Or, the buyer will substitute a few units of a product that gives him more satisfaction for some units of the product that gives him less satisfaction. Now because of consuming more of one product, its MU will drop, while the MU of the other will go up. Such a process will continue until the MU’s of two are equal. This is the law of law of equi marginal utility.
Assumptions of Law of Equi Marginal Utility
Following are the assumptions of the law of equi marginal utility:
- Prices of the products don’t change.
- The income of the consumer doesn’t change.
- MU of the money remains constant.
- The buyer has complete information on the utility they get from the product or services.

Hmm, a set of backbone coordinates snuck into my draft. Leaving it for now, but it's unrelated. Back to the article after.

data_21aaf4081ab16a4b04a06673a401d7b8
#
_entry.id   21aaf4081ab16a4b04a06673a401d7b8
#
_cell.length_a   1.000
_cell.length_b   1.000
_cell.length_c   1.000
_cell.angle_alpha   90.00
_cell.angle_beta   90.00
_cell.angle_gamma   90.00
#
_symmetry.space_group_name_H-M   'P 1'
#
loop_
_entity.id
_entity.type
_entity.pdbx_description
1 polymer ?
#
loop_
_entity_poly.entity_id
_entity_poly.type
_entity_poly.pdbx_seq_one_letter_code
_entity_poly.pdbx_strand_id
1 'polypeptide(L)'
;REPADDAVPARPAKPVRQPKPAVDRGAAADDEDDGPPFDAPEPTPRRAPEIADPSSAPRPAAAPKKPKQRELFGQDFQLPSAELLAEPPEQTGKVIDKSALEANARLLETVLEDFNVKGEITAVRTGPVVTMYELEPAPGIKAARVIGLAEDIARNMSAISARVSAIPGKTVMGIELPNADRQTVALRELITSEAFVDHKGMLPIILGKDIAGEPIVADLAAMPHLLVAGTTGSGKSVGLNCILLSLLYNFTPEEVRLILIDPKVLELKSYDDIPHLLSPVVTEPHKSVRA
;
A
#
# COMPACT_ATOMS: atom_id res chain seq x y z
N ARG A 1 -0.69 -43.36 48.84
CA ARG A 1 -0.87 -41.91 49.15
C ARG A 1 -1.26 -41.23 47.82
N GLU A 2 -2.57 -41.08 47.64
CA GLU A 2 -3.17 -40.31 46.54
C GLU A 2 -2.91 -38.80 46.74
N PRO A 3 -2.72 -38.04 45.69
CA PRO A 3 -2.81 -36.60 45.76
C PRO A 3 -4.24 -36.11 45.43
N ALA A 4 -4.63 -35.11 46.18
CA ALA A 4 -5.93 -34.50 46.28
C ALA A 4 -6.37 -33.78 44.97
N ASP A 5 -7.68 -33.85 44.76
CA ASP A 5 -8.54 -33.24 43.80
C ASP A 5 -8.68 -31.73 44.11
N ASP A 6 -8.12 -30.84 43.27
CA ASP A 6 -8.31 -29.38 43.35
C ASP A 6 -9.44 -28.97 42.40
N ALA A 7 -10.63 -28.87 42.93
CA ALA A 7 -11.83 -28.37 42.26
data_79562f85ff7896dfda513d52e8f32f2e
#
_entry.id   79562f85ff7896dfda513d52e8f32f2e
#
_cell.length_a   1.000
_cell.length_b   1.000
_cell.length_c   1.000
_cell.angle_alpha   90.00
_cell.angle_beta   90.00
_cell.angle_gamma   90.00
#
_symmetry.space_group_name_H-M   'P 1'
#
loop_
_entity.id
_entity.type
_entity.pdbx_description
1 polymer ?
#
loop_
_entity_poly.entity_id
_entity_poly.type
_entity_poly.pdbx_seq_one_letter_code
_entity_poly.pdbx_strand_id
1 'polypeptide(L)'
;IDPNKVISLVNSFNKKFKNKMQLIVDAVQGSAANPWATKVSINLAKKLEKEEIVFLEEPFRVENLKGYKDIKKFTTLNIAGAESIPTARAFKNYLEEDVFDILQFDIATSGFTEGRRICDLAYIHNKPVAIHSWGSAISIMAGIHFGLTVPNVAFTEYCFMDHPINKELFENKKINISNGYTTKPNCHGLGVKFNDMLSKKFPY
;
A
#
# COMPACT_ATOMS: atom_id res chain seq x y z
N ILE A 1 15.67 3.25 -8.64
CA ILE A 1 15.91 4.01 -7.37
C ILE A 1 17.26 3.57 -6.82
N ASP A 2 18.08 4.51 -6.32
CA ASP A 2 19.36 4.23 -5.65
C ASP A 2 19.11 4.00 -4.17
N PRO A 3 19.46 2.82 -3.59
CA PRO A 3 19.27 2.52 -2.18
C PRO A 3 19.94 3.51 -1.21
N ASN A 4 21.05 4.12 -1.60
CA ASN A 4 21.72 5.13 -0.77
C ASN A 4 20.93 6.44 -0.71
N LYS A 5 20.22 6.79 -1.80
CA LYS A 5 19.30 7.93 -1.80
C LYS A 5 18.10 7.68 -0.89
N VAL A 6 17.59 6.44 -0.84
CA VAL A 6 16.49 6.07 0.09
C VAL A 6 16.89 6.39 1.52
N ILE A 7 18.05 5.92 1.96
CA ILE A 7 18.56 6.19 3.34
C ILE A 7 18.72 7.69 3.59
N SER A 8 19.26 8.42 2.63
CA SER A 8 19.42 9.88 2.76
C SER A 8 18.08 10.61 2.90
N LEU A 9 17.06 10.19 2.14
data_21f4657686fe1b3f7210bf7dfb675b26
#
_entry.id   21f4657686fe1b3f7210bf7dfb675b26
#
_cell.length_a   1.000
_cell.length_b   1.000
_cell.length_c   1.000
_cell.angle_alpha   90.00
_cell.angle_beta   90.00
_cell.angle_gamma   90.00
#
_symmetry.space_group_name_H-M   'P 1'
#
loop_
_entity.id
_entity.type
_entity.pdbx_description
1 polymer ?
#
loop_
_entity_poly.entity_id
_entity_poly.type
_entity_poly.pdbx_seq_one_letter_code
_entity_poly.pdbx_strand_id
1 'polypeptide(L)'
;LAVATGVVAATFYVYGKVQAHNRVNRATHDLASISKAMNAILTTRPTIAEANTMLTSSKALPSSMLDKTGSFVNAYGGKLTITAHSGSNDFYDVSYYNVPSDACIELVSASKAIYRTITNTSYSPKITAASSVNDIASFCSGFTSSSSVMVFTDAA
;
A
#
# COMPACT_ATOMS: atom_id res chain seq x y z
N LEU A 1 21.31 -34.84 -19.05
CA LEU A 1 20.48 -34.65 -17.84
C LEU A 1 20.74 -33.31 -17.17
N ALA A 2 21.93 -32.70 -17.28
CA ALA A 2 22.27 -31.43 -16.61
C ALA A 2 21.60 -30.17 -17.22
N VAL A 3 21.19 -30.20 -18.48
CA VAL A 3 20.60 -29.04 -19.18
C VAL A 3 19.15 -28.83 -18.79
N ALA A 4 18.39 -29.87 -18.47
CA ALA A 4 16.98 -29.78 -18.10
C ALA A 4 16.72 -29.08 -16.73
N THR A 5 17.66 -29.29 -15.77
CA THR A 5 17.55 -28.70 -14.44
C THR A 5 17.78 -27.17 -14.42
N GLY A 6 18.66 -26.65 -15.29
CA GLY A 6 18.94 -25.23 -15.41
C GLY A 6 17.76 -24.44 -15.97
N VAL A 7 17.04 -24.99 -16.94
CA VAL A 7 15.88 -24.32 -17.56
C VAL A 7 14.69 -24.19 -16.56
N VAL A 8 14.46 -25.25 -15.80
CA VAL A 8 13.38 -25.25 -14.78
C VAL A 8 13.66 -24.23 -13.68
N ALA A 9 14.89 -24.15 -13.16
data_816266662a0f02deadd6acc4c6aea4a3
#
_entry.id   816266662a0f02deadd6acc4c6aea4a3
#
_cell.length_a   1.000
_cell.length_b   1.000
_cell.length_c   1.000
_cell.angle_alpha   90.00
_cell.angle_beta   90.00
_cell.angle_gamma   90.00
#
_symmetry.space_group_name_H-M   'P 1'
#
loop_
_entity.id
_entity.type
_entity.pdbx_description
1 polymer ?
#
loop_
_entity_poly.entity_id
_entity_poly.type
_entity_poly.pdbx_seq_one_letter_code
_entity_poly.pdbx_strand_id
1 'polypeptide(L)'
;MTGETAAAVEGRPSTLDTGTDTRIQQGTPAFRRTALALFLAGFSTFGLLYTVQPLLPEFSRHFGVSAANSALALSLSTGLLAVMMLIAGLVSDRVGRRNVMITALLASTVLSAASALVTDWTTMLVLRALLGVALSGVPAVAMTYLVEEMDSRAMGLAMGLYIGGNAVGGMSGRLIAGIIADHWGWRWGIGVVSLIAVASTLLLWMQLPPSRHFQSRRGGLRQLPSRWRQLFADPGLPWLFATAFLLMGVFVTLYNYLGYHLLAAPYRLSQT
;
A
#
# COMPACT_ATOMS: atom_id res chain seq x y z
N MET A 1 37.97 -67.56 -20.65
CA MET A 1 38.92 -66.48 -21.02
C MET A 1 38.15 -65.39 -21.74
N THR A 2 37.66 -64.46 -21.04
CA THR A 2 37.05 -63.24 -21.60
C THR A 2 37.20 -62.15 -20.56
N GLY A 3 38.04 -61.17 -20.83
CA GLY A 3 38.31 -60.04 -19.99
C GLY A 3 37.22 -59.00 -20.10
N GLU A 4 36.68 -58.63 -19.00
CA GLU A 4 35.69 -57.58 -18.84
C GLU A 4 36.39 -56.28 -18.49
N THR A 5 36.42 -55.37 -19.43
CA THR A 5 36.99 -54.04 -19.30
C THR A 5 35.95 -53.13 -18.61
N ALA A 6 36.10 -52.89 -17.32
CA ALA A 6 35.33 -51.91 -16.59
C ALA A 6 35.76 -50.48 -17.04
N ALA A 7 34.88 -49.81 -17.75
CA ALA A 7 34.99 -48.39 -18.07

- The buyer acts rationally to maximize satisfaction.
- The consumer is able to express or measure utility in cardinal terms.
- Products have substitutes, and the consumer has many wants.
- The Law of diminishing marginal utility forms the basis of this law.
Assume Mr. A has two products of his choice – chocolates, and ice-creams, and has $7.
|MU of Ice-cream
|MU of Chocolates
Suppose Mr. A spends $3 on ice-creams and $4 on chocolates. In this case, the marginal utility of the 3rd ice cream is 6, while of 4th chocolate is 2. Since the MU of ice cream is more than the chocolate, Mr. A will continue to buy more ice-creams and fewer chocolates.
Now, Mr. A buys one more ice cream and one less chocolate, or four ice-creams and three chocolate. Now, the MUs of both are the same at 4. So four ice creams and three chocolates give Mr. A the maximum satisfaction.